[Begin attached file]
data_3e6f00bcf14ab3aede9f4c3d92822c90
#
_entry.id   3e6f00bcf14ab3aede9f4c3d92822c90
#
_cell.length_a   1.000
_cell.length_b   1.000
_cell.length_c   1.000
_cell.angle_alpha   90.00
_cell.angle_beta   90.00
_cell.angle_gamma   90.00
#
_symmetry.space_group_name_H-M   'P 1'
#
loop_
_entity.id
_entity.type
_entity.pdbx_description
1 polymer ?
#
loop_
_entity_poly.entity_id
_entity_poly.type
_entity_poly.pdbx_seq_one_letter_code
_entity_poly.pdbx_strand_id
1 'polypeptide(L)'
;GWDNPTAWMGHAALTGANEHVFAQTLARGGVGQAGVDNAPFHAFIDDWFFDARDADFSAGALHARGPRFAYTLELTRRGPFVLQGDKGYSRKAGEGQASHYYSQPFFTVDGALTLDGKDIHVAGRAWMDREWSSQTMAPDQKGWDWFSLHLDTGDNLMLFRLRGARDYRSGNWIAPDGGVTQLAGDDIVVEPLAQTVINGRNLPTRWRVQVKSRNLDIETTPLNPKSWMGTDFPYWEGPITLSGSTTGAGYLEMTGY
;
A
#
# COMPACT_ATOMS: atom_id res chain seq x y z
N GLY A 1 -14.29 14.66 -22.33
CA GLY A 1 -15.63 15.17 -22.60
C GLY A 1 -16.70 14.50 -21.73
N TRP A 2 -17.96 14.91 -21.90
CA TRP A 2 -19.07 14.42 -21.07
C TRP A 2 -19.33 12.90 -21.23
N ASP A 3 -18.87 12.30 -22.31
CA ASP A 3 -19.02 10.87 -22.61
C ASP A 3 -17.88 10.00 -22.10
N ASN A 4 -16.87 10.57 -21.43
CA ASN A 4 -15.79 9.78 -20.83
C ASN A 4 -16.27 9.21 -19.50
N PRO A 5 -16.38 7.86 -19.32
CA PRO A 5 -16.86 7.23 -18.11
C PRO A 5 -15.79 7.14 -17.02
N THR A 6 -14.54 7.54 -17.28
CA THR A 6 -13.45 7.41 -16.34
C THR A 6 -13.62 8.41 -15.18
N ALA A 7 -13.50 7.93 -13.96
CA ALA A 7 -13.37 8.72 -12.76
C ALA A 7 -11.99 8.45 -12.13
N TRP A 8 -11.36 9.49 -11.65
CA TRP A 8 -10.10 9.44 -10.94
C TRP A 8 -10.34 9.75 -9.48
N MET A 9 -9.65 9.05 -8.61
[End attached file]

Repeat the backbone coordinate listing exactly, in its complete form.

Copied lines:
data_3e6f00bcf14ab3aede9f4c3d92822c90
#
_entry.id   3e6f00bcf14ab3aede9f4c3d92822c90
#
_cell.length_a   1.000
_cell.length_b   1.000
_cell.length_c   1.000
_cell.angle_alpha   90.00
_cell.angle_beta   90.00
_cell.angle_gamma   90.00
#
_symmetry.space_group_name_H-M   'P 1'
#
loop_
_entity.id
_entity.type
_entity.pdbx_description
1 polymer ?
#
loop_
_entity_poly.entity_id
_entity_poly.type
_entity_poly.pdbx_seq_one_letter_code
_entity_poly.pdbx_strand_id
1 'polypeptide(L)'
;GWDNPTAWMGHAALTGANEHVFAQTLARGGVGQAGVDNAPFHAFIDDWFFDARDADFSAGALHARGPRFAYTLELTRRGPFVLQGDKGYSRKAGEGQASHYYSQPFFTVDGALTLDGKDIHVAGRAWMDREWSSQTMAPDQKGWDWFSLHLDTGDNLMLFRLRGARDYRSGNWIAPDGGVTQLAGDDIVVEPLAQTVINGRNLPTRWRVQVKSRNLDIETTPLNPKSWMGTDFPYWEGPITLSGSTTGAGYLEMTGY
;
A
#
# COMPACT_ATOMS: atom_id res chain seq x y z
N GLY A 1 -14.29 14.66 -22.33
CA GLY A 1 -15.63 15.17 -22.60
C GLY A 1 -16.70 14.50 -21.73
N TRP A 2 -17.96 14.91 -21.90
CA TRP A 2 -19.07 14.42 -21.07
C TRP A 2 -19.33 12.90 -21.23
N ASP A 3 -18.87 12.30 -22.31
CA ASP A 3 -19.02 10.87 -22.61
C ASP A 3 -17.88 10.00 -22.10
N ASN A 4 -16.87 10.57 -21.43
CA ASN A 4 -15.79 9.78 -20.83
C ASN A 4 -16.27 9.21 -19.50
N PRO A 5 -16.38 7.86 -19.32
CA PRO A 5 -16.86 7.23 -18.11
C PRO A 5 -15.79 7.14 -17.02
N THR A 6 -14.54 7.54 -17.28
CA THR A 6 -13.45 7.41 -16.34
C THR A 6 -13.62 8.41 -15.18
N ALA A 7 -13.50 7.93 -13.96
CA ALA A 7 -13.37 8.72 -12.76
C ALA A 7 -11.99 8.45 -12.13
N TRP A 8 -11.36 9.49 -11.65
CA TRP A 8 -10.10 9.44 -10.94
C TRP A 8 -10.34 9.75 -9.48
N MET A 9 -9.65 9.05 -8.61